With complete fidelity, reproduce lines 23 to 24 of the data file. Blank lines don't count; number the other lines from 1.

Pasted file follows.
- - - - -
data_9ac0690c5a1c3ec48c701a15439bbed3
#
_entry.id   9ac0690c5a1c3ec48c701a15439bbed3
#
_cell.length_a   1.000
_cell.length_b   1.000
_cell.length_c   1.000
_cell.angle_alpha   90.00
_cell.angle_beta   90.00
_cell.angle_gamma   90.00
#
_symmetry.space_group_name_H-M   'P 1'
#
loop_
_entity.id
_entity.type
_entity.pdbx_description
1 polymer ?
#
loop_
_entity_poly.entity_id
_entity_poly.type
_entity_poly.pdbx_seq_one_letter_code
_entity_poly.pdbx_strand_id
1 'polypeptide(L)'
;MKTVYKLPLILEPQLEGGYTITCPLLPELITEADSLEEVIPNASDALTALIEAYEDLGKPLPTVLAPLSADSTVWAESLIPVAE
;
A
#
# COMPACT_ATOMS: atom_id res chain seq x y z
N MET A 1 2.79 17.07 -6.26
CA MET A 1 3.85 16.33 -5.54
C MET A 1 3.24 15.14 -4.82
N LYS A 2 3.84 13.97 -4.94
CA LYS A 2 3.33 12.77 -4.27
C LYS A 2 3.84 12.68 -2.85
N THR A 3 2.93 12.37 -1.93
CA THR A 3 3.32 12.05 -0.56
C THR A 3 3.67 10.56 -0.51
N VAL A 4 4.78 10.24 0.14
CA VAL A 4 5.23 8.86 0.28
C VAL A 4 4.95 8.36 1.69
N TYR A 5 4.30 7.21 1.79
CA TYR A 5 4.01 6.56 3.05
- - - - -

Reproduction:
_entity_poly.pdbx_seq_one_letter_code
_entity_poly.pdbx_strand_id